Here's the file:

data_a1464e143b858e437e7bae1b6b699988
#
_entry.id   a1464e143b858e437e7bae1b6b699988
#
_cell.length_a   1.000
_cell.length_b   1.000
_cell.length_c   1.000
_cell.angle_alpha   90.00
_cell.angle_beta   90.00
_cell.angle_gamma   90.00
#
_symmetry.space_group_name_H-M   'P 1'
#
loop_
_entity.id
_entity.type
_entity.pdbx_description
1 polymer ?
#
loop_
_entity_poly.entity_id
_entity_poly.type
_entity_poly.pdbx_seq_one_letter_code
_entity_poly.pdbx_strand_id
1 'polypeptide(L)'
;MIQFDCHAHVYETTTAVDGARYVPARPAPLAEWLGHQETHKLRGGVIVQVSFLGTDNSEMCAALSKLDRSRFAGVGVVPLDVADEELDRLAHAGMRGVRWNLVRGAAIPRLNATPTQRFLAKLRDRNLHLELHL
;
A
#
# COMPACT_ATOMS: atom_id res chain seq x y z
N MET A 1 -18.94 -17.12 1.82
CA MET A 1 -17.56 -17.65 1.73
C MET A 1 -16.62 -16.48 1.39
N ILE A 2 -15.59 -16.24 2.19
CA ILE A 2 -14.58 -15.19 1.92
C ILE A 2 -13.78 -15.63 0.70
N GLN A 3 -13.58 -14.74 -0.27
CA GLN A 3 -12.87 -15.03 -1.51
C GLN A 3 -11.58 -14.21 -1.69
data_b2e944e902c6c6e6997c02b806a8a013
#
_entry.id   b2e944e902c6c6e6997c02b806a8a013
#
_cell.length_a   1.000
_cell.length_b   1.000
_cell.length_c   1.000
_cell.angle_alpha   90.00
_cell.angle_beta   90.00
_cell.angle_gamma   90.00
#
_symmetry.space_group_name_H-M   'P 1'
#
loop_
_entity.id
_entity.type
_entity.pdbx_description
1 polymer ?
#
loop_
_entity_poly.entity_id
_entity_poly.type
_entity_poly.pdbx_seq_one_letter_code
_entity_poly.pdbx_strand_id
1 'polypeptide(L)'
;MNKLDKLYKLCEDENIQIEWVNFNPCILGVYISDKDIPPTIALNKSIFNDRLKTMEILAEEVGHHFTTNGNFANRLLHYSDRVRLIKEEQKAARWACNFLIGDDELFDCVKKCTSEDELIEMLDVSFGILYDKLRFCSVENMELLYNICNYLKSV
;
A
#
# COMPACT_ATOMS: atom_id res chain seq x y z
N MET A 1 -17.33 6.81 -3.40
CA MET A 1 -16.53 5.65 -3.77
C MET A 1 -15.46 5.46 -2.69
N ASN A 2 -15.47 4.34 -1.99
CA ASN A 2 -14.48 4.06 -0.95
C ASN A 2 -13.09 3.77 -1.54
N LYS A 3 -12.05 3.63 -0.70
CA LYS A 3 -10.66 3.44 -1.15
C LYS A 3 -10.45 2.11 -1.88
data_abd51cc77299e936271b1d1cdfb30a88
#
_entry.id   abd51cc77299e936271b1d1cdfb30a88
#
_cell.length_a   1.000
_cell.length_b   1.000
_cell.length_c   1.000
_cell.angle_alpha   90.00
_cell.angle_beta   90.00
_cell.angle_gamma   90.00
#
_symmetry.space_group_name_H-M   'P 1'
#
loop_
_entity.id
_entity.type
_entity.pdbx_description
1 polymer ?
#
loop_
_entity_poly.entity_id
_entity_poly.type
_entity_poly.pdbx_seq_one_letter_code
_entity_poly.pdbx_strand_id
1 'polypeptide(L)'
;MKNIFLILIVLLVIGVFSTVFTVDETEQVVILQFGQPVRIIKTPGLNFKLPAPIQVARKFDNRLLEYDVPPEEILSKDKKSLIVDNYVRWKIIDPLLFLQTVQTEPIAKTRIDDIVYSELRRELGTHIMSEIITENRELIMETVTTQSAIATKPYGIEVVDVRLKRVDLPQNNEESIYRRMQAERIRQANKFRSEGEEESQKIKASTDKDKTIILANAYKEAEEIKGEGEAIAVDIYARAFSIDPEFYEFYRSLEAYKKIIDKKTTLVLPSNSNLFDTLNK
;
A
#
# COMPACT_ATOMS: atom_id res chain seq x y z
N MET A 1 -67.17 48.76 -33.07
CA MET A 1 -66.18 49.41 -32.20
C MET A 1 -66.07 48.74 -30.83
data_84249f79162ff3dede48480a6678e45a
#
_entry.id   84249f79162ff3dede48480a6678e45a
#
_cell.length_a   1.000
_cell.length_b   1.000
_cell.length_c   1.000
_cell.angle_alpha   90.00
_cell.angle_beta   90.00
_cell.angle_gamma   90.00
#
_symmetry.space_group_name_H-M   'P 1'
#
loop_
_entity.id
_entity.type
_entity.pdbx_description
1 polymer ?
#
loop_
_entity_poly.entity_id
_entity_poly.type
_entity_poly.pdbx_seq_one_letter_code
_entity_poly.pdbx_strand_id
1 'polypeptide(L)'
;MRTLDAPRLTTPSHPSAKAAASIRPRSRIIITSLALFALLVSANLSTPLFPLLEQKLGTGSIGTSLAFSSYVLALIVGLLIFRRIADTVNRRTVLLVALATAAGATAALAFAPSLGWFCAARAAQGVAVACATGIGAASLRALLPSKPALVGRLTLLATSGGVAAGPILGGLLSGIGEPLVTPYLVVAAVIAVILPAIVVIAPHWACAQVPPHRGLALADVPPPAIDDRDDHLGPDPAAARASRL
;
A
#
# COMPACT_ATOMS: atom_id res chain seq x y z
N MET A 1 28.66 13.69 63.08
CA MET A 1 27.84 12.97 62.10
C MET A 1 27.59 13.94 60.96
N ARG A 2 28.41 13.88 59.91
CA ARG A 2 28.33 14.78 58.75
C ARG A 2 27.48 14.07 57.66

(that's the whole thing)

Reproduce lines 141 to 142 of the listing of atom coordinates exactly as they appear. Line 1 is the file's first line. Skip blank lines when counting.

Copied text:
# COMPACT_ATOMS: atom_id res chain seq x y z
N MET A 1 28.66 13.69 63.08